Culture Crash: Getting Lost In The World Of Videogames


For the last few weeks, I’ve been highlighting books, movies and TV that can help fill hours of downtime as we all shelter in place amid the COVID-19 pandemic, but, truth me told, the thing I have found that most reliably burns through hours of my time has been video games.

I’ve spent a lot of time playing The Legend of Zelda: Breath of the Wild and Super Mario Odyssey, both of which are Nintendo Switch games. Both games feature open worlds, allowing players to explore every nook and cranny of their expansive maps and plenty of hidden objects to hunt for, which has often led me to finally picking my head up out of the game world only to realize several hours had gone by since I last came up for air.

Of course, millions of others are playing Call of Duty, Madden, Fifa, Batman, Spider-man, Skyrim, and countless other games to similar results, but one of the most popular games right now is Animal Crossing: New Horizons, a new title for the Nintendo Switch, which is billed as a life simulation game. By some strange force of circumstance, this latest Animal Crossing game could not have come at a more perfect time, as it literally serves as an island escape for gamers stuck in their own homes by a viral pandemic. The game even lets up to eight friends virtually visit someone’s island, which is more than we can say about our ability to visit each other’s physical homes right now.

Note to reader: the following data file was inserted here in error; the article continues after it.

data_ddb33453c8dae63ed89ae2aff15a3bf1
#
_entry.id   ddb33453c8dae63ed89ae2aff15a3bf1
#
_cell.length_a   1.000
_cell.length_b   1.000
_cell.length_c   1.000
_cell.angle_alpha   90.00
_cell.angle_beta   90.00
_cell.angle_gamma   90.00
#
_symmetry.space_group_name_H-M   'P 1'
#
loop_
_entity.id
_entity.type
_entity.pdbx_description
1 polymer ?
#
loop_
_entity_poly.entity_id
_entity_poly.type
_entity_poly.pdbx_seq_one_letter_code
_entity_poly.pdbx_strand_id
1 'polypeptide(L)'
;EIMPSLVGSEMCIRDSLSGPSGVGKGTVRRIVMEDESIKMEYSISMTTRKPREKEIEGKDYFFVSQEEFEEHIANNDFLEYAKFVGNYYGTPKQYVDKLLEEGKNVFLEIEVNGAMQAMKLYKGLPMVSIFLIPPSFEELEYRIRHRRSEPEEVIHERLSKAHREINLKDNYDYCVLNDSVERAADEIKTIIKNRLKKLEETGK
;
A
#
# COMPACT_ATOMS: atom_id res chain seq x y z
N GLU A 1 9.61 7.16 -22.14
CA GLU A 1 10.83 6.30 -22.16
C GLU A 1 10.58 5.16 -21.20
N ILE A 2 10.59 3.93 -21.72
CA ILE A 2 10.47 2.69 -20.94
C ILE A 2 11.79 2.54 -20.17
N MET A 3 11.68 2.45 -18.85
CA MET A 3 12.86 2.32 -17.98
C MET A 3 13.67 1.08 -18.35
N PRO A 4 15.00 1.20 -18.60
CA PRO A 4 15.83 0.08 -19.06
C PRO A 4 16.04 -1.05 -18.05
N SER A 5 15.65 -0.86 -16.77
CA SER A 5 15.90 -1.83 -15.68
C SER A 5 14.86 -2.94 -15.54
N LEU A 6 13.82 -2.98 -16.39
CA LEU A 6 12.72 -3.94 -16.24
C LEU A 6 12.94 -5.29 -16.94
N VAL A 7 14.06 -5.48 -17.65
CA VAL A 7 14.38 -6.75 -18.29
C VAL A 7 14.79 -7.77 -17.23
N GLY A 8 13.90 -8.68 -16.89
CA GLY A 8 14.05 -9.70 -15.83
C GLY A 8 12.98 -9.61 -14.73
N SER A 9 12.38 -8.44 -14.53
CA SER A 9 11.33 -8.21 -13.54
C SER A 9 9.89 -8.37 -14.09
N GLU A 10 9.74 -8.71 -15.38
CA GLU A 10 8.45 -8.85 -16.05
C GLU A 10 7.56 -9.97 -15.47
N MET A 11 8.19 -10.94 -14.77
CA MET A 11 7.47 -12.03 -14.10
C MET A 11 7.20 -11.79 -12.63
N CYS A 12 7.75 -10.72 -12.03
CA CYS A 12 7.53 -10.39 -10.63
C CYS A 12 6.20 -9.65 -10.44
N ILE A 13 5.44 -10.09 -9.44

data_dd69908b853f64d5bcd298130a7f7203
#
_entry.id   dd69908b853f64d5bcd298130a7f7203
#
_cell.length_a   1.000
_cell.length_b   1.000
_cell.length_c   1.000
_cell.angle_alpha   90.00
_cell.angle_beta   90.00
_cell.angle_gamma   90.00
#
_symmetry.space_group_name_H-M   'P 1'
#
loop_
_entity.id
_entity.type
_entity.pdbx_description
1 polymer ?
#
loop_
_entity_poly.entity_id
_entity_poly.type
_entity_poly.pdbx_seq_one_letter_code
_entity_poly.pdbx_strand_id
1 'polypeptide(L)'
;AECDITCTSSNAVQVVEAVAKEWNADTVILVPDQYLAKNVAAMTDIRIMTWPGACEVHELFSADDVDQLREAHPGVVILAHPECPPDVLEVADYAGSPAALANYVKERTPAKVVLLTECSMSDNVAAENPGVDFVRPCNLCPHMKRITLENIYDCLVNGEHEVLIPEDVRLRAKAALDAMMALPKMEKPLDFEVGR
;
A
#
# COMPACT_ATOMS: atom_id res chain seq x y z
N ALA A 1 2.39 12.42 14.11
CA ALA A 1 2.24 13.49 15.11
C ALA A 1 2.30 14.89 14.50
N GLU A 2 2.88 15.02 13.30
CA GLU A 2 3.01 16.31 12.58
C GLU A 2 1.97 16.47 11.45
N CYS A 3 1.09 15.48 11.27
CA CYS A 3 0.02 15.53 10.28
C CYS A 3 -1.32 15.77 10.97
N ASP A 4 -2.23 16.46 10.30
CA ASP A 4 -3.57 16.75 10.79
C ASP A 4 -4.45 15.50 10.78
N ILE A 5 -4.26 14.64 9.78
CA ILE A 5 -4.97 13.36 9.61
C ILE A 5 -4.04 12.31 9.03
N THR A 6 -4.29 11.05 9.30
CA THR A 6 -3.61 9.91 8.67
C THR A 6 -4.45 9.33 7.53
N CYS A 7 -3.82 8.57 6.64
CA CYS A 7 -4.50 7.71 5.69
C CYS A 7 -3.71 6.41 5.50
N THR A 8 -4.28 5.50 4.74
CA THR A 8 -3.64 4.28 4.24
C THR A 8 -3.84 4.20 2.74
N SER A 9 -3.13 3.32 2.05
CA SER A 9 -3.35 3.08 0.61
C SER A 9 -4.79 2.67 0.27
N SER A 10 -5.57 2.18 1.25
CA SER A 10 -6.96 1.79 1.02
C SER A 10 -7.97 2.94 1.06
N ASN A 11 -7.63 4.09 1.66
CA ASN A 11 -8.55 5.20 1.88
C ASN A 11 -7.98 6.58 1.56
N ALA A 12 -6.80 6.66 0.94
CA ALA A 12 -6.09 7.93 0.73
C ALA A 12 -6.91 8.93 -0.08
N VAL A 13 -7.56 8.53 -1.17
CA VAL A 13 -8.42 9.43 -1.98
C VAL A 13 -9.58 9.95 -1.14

If none of those modern games tickle your fancy, retro titles like Tetris, Pac-man, Super Mario and Sonic are readily available to be played online and a whole host of game consoles. For years, parents and significant others have been talking people out of playing video games, reminding them that there are more productive things they could be doing. For as long as we’re stuck inside, though, that doesn’t appear to be the case anymore.

I’m Evan Rook